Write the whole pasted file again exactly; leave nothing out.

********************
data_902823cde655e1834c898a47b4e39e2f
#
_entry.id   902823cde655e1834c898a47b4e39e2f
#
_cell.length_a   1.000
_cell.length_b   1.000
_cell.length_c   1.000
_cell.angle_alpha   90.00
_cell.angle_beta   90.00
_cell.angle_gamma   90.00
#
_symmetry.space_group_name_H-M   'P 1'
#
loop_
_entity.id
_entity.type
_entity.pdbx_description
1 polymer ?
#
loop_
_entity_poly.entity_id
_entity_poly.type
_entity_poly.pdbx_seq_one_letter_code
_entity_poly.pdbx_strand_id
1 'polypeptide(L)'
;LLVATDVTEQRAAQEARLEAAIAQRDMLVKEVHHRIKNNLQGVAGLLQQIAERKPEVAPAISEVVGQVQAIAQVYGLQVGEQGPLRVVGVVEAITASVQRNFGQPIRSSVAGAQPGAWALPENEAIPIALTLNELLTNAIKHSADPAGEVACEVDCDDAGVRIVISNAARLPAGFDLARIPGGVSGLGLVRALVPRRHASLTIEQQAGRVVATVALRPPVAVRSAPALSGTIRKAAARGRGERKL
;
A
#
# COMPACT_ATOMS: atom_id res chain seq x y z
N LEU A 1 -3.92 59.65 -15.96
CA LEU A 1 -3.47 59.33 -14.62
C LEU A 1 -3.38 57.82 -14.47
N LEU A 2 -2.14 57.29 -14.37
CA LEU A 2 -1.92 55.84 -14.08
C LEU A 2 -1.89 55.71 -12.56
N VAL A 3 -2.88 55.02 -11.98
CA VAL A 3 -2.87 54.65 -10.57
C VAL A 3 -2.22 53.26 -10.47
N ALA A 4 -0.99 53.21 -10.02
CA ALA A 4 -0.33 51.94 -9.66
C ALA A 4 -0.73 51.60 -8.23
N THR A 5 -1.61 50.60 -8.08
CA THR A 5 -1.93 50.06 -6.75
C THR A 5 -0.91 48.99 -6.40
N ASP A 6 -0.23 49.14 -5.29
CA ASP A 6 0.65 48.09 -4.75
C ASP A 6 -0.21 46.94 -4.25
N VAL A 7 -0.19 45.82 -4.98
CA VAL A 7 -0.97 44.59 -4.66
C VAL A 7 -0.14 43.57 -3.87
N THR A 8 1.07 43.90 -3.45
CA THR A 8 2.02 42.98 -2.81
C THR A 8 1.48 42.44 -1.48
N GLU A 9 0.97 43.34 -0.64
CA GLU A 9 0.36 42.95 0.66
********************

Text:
data_902823cde655e1834c898a47b4e39e2f
#
_entry.id   902823cde655e1834c898a47b4e39e2f
#
_cell.length_a   1.000
_cell.length_b   1.000
_cell.length_c   1.000
_cell.angle_alpha   90.00
_cell.angle_beta   90.00
_cell.angle_gamma   90.00
#
_symmetry.space_group_name_H-M   'P 1'
#
loop_
_entity.id
_entity.type
_entity.pdbx_description
1 polymer ?
#
loop_
_entity_poly.entity_id
_entity_poly.type
_entity_poly.pdbx_seq_one_letter_code
_entity_poly.pdbx_strand_id
1 'polypeptide(L)'
;LLVATDVTEQRAAQEARLEAAIAQRDMLVKEVHHRIKNNLQGVAGLLQQIAERKPEVAPAISEVVGQVQAIAQVYGLQVGEQGPLRVVGVVEAITASVQRNFGQPIRSSVAGAQPGAWALPENEAIPIALTLNELLTNAIKHSADPAGEVACEVDCDDAGVRIVISNAARLPAGFDLARIPGGVSGLGLVRALVPRRHASLTIEQQAGRVVATVALRPPVAVRSAPALSGTIRKAAARGRGERKL
;
A
#
# COMPACT_ATOMS: atom_id res chain seq x y z
N LEU A 1 -3.92 59.65 -15.96
CA LEU A 1 -3.47 59.33 -14.62
C LEU A 1 -3.38 57.82 -14.47
N LEU A 2 -2.14 57.29 -14.37
CA LEU A 2 -1.92 55.84 -14.08
C LEU A 2 -1.89 55.71 -12.56
N VAL A 3 -2.88 55.02 -11.98
CA VAL A 3 -2.87 54.65 -10.57
C VAL A 3 -2.22 53.26 -10.47
N ALA A 4 -0.99 53.21 -10.02
CA ALA A 4 -0.33 51.94 -9.66
C ALA A 4 -0.73 51.60 -8.23
N THR A 5 -1.61 50.60 -8.08
CA THR A 5 -1.93 50.06 -6.75
C THR A 5 -0.91 48.99 -6.40
N ASP A 6 -0.23 49.14 -5.29
CA ASP A 6 0.65 48.09 -4.75
C ASP A 6 -0.21 46.94 -4.25
N VAL A 7 -0.19 45.82 -4.98
CA VAL A 7 -0.97 44.59 -4.66
C VAL A 7 -0.14 43.57 -3.87
N THR A 8 1.07 43.90 -3.45
CA THR A 8 2.02 42.98 -2.81
C THR A 8 1.48 42.44 -1.48
N GLU A 9 0.97 43.34 -0.64
CA GLU A 9 0.36 42.95 0.66